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President wants passport of Malaysian businessman revoked

Malaysian businessman Jho Taek Low

Authorities should revoke the passport issued in September 2015 to a Malaysian businessman, now wanted by authorities in his country and elsewhere, President Nicos Anastasiades said on Monday.

“Absolutely yes,” Anastasiades told a reporter asking about the case of Malaysian fugitive Jho Taek Low that broke over the weekend.

But first, he added, the necessary probe must be carried out, so that due process is followed to justify any revocations.

Asked about dodgy naturalisations granted to foreign investors, which have come to light recently, Anastasiades said that some of the cases “speak for themselves”.

“And there may well be others [requiring review] which have not come out in public.”

The president was engaging in damage control following the revelation surrounding Low, implicated in the scandal at 1Malaysia Development Berhad (1MDB), which US and Malaysian prosecutors say was used to siphon out hundreds of millions of dollars.

Malaysian authorities have withdrawn his passport, issued an arrest warrant and have sought help from the United States, United Arab Emirates, Indonesia, India, Myanmar, China and Hong Kong.

According to daily Politis, Low came to Cyprus in September 2015 and obtained the passport under the citizenship-by-investment scheme within days of investing in some property in Ayia Napa. He was not wanted at the time in connection with the 1MDB scandal.

It was the latest embarrassing reveal for the government, after it emerged last month that eight Cambodian elites with ties to the country’s authoritarian regime had likewise secured Cypriot passports.

In its wake, the government ordered an investigation into the Cambodian cases specifically, while at the same time announcing a wider ‘audit’ of past naturalisations.

“All those granted citizenship in breach of the [updated] stricter criteria, shall see their citizenship revoked as swiftly as possible, period,” Anastasiades commented.

But he cautioned against blowing these instances out of proportion.

“If, for example, among the some 4,000 citizenships granted, it is found that 10 or 15 may not be up to par, I don’t think that it justifies all this uproar so that – and it might be down to honest mistakes – we drag our country’s name through the mud.”

Referring to the citizenship scheme more broadly, the president added:

“Unfortunately, we are trying on our own to wreck what has been a driver for construction companies, for services offered by lawyers, accountants and other professions.

“It is through growth that unemployment has declined substantially, and in general the country is on a growth trajectory.”

Politis said the Malaysian national had looked into getting a Cyprus passport in the Spring of 2015 at a time when 1MBD was being looked at by the Malaysian attorney-general.

“On the basis of the above, it could be said that Mr Jho Low, when he requested the Republic of Cyprus passport at the end of spring 2015, was not wanted. Nor were any warrants issued against him but it was certainly a major issue in all international media because it had become well known in the meantime,” the paper said.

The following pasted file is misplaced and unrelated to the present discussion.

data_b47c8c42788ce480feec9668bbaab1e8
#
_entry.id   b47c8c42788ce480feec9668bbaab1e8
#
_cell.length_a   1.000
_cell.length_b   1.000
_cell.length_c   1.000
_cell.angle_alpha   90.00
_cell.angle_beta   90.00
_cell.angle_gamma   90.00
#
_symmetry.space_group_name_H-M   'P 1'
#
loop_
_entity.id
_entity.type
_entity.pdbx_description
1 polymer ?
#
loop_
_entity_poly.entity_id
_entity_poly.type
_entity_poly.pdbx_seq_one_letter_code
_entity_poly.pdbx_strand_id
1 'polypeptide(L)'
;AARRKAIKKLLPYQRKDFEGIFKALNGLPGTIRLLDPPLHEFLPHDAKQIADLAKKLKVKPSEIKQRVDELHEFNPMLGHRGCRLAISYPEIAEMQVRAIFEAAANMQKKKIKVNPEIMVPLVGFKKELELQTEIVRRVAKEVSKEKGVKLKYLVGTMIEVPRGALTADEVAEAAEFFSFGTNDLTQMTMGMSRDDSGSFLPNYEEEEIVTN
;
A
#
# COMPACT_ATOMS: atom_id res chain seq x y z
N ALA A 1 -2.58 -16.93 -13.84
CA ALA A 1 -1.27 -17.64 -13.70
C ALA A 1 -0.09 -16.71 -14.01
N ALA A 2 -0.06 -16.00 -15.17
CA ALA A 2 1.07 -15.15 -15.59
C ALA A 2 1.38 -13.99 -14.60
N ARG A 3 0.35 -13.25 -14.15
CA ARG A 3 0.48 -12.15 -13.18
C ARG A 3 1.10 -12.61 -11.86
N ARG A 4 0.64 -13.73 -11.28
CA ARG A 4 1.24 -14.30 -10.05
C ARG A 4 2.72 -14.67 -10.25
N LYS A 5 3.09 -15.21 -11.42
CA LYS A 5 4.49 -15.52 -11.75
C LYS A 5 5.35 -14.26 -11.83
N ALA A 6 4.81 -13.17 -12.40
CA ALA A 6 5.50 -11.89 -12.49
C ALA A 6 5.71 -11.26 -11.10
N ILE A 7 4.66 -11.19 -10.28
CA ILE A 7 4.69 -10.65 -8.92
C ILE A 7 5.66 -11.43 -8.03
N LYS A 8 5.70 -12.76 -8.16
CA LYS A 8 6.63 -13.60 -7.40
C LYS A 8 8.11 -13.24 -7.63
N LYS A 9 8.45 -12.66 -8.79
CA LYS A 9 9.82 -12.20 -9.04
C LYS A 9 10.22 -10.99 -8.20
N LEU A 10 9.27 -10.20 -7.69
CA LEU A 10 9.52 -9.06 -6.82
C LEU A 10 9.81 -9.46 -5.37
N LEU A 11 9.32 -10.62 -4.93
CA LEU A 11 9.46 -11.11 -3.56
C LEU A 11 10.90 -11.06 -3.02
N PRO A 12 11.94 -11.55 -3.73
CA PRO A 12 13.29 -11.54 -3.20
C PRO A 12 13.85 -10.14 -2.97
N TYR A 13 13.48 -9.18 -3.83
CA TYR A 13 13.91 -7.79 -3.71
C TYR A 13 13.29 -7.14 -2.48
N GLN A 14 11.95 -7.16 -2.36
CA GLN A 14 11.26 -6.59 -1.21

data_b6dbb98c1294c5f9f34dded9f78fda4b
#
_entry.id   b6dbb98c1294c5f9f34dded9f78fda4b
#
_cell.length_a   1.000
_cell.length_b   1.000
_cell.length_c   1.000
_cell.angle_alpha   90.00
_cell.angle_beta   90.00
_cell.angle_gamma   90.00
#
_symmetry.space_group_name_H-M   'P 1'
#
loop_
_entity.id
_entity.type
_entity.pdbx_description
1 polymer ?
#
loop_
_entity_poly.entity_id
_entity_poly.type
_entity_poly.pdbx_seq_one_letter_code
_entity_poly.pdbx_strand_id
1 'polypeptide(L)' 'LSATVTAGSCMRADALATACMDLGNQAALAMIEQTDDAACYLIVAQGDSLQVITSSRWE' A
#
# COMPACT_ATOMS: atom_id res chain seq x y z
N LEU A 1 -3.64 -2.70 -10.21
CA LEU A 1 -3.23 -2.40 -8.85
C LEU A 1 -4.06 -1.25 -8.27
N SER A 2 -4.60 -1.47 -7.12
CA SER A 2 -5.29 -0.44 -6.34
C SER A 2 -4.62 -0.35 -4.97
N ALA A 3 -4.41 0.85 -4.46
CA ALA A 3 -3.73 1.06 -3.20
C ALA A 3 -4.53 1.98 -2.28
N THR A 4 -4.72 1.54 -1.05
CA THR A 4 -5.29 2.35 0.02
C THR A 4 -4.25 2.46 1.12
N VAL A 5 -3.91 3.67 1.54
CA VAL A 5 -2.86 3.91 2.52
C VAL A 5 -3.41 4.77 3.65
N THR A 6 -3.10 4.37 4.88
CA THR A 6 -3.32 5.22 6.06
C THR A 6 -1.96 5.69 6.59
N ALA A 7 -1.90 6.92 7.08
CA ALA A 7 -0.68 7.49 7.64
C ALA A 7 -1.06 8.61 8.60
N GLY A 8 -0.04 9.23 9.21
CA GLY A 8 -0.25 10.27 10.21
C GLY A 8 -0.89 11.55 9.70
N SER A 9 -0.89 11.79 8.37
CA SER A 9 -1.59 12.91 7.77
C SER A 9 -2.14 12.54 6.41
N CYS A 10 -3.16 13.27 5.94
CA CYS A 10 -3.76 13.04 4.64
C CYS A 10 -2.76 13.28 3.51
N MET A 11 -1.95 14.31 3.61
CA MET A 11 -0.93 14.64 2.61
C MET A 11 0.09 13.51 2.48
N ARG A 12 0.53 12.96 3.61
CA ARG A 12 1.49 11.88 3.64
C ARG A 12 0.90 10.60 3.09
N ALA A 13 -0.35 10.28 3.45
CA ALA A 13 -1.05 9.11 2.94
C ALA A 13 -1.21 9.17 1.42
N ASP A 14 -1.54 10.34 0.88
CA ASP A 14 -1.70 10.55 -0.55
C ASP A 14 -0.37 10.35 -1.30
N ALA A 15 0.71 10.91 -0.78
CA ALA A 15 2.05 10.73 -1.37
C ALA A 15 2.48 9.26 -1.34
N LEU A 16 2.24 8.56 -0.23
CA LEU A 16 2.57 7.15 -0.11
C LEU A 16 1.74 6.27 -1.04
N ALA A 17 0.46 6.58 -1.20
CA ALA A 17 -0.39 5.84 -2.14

Under passport criteria existing at the time, Low would have had to deposit €5m in a Cypriot bank for three years and buy a permanent home worth 500,000 euros. According to the newspaper, he deposited with a Cypriot bank in June 2015, the sum of €5.9m.

Politis said the company which undertook to complete the naturalisation of the then 34-year-old businessman, applied to a well-known audit firm in Nicosia asking them to prepare the relevant applications and to submit what was required by law.

The audit firm, acting as broker handling Low’s application, conducted due diligence on the Malaysian businessman. Politis said the checks were delegated to another Cyprus-based firm, who in turn farmed out the work to Thomson Reuters. The due diligence was completed in June 2015.

The paper said that based on the Risk Table, which consisted of 14 chapters, Low appeared problematic in four of the 14 headings investigated and there were a number of risk factors associated with him.

Contacted by the Cyprus Mail, interior ministry sources said that in early 2018 the government tightened up procedures for the citizenship application process, requiring passport brokers to submit their due diligence reports on their clients along with the application itself.

Previously, passport brokers were expected to conduct background checks on their clients but were not obligated to disclose or submit them to the interior ministry, which is in charge of naturalisations.

The Cyprus Mail understands that, until that time, the responsibility and liability for screening foreign applicants lay with the brokers alone, who might farm out the background checks to third parties.

The brokers and their associates (for example audit firms) were expected to comply with international standards regarding anti-money laundering activities.

Until early 2018, the government itself would only verify – for instance through Interpol – whether the applicant had a clean criminal record.

After that, the government began conducting its own (additional) screening, which consisted of accessing a database on individuals, available to corporations and to governments on a subscription basis.

 

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